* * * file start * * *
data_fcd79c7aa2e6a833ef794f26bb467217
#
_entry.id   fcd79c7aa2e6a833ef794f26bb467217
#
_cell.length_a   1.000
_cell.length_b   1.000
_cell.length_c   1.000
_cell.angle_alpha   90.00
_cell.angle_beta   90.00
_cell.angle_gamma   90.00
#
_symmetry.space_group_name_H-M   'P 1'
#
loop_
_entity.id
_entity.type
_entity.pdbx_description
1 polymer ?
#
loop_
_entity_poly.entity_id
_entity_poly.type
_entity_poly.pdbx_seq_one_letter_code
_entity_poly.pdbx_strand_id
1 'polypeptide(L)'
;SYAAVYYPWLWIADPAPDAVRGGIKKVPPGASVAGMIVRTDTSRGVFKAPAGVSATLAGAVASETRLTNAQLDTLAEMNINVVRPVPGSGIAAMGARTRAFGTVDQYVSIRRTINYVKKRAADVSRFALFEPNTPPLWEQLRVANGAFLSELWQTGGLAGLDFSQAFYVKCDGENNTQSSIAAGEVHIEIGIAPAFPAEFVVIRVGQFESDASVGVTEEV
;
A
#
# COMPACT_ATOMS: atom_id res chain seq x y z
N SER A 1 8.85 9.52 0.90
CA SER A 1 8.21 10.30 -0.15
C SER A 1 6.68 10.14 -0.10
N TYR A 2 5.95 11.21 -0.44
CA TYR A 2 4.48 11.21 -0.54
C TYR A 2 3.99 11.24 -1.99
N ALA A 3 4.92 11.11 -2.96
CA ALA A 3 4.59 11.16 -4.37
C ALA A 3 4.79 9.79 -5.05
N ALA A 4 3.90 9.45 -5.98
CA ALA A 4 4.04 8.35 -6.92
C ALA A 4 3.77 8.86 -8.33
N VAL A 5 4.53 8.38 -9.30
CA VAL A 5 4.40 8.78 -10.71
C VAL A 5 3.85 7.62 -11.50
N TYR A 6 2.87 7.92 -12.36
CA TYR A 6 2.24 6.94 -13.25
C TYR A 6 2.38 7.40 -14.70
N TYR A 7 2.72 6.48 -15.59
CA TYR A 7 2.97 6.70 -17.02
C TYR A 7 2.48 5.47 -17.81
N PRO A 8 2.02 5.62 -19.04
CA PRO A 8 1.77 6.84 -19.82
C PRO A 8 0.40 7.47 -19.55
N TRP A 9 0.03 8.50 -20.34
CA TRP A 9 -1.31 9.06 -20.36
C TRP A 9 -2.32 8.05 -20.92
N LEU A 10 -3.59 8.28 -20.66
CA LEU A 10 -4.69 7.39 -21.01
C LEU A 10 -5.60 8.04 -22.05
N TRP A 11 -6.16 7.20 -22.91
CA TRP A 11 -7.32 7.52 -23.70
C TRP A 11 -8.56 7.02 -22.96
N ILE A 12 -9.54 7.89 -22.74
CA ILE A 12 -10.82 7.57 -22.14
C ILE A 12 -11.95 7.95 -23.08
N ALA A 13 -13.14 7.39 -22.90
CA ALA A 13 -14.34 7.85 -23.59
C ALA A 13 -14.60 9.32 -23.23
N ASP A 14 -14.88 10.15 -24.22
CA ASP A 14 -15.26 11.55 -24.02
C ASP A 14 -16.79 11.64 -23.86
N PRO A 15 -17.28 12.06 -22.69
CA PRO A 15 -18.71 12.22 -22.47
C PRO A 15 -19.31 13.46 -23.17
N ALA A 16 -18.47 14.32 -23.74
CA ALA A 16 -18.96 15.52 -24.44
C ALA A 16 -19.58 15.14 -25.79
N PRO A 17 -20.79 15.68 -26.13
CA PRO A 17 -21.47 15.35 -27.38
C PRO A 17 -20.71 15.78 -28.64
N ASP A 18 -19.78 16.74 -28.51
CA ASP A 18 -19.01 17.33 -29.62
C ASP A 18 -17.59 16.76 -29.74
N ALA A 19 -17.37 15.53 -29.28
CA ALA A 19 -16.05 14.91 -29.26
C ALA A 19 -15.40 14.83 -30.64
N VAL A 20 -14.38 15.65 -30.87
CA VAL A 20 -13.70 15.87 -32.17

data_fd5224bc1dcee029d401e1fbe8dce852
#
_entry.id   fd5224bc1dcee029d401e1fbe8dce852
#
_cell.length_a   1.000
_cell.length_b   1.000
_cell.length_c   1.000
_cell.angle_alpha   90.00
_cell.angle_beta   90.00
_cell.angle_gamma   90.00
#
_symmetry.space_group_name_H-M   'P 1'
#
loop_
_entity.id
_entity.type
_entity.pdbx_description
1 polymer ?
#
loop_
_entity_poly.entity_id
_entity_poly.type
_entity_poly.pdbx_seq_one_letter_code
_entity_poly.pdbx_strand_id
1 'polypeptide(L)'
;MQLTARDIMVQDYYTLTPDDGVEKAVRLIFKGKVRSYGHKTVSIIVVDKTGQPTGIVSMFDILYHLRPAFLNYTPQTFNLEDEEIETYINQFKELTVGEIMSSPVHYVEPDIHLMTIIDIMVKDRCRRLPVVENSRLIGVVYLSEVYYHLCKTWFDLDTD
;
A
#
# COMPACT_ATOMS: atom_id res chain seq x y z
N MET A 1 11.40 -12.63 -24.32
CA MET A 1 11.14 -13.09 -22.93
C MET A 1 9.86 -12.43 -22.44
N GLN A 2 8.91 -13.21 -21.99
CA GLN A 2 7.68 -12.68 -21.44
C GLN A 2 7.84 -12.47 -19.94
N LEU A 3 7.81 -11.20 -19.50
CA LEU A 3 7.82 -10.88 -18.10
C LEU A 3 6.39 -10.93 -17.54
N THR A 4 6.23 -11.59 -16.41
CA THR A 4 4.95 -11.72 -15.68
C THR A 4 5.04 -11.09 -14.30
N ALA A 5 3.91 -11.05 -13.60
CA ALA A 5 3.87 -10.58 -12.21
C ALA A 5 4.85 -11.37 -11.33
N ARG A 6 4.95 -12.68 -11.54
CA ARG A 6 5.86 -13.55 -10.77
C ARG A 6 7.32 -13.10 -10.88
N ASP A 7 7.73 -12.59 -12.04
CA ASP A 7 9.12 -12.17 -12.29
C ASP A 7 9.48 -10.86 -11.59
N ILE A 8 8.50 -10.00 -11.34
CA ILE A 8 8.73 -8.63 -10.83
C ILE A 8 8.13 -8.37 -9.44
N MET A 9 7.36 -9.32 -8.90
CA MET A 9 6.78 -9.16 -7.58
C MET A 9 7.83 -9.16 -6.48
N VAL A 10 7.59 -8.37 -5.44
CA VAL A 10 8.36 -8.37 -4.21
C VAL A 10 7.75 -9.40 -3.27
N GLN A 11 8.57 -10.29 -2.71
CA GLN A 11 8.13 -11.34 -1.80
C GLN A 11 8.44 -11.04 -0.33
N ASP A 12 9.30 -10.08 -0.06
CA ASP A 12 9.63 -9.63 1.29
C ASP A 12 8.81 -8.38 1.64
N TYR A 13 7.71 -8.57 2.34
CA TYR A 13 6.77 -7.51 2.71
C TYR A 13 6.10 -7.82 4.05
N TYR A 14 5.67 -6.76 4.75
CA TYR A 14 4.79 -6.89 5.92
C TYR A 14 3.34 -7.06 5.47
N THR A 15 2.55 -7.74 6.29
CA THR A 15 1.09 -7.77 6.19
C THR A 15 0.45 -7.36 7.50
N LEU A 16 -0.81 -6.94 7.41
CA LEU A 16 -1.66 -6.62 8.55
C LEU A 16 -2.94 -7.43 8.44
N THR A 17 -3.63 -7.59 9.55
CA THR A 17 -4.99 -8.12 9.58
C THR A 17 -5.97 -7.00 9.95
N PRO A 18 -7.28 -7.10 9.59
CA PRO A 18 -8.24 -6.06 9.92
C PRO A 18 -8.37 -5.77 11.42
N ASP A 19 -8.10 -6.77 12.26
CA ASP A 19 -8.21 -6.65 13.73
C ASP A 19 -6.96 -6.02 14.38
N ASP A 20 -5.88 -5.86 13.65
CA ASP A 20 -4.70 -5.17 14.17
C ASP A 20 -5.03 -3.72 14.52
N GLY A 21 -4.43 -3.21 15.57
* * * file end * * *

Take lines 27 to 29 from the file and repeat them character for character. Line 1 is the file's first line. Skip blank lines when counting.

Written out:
;
A
#